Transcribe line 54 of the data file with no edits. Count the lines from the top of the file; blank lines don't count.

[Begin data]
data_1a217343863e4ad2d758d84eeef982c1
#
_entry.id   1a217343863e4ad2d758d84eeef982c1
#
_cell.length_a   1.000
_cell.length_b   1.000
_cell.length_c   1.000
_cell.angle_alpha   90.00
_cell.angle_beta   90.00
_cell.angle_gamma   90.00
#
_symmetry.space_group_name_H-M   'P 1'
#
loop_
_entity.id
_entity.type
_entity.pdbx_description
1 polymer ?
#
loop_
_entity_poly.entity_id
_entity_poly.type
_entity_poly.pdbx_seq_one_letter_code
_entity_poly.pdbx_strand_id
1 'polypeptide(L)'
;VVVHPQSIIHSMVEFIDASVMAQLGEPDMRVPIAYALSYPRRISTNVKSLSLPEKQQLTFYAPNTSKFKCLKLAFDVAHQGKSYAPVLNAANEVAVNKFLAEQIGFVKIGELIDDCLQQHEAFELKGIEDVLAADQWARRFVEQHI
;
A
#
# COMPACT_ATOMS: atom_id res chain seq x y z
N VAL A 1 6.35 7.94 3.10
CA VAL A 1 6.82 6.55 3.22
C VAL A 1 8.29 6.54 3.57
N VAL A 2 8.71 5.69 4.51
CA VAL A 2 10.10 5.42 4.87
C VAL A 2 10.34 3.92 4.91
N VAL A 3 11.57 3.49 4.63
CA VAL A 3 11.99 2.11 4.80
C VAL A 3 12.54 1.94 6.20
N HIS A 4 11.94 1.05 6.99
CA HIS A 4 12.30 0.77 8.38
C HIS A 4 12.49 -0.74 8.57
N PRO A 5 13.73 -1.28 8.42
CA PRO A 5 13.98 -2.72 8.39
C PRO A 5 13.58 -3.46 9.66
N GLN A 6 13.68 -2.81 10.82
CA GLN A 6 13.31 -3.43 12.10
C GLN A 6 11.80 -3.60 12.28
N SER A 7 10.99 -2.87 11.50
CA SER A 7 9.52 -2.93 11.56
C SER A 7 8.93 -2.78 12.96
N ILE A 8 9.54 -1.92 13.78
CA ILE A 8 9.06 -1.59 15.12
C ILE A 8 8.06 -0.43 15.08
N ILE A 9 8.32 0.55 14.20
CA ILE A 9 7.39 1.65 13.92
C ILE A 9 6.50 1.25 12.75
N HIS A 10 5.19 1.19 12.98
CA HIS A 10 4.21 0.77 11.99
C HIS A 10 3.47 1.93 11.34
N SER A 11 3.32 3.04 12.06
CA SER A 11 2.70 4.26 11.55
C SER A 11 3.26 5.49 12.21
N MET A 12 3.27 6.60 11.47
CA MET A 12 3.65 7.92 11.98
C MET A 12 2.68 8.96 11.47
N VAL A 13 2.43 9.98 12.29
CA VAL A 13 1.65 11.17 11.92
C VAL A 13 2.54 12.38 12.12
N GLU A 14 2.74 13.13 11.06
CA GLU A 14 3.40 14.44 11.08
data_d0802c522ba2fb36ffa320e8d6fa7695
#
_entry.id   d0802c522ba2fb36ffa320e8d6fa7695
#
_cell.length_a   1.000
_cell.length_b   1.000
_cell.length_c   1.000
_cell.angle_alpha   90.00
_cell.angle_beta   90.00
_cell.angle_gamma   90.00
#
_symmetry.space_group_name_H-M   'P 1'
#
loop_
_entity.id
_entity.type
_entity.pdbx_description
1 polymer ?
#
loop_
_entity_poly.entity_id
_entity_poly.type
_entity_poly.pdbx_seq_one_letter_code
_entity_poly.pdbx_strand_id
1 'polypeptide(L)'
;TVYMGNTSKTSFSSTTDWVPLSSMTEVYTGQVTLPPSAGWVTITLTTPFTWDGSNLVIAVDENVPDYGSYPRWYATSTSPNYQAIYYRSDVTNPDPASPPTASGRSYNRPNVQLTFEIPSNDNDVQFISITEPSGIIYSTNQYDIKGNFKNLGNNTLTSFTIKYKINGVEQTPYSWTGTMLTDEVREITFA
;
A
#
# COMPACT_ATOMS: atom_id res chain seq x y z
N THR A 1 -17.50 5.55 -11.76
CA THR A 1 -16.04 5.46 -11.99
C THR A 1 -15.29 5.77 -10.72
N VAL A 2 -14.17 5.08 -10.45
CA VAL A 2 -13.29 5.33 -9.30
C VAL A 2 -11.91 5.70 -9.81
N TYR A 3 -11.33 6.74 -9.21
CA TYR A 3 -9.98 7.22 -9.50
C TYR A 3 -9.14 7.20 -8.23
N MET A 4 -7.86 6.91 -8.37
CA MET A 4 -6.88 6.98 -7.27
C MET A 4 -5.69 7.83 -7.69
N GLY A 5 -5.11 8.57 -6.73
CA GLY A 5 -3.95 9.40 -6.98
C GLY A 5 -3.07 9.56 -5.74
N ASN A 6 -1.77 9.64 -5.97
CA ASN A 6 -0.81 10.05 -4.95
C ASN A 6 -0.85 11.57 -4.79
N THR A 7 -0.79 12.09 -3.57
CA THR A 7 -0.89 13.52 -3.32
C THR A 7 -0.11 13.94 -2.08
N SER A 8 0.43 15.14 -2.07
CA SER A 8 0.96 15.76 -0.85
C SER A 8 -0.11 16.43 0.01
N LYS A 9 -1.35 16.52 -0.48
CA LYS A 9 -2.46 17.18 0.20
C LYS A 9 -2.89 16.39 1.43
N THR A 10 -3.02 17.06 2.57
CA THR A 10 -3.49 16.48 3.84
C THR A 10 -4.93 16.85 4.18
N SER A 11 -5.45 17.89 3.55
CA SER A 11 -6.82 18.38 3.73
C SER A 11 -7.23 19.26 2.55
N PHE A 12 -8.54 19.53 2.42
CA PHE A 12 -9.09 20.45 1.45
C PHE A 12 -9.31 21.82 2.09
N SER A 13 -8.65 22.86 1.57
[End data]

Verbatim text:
C ILE A 8 8.06 -0.43 15.08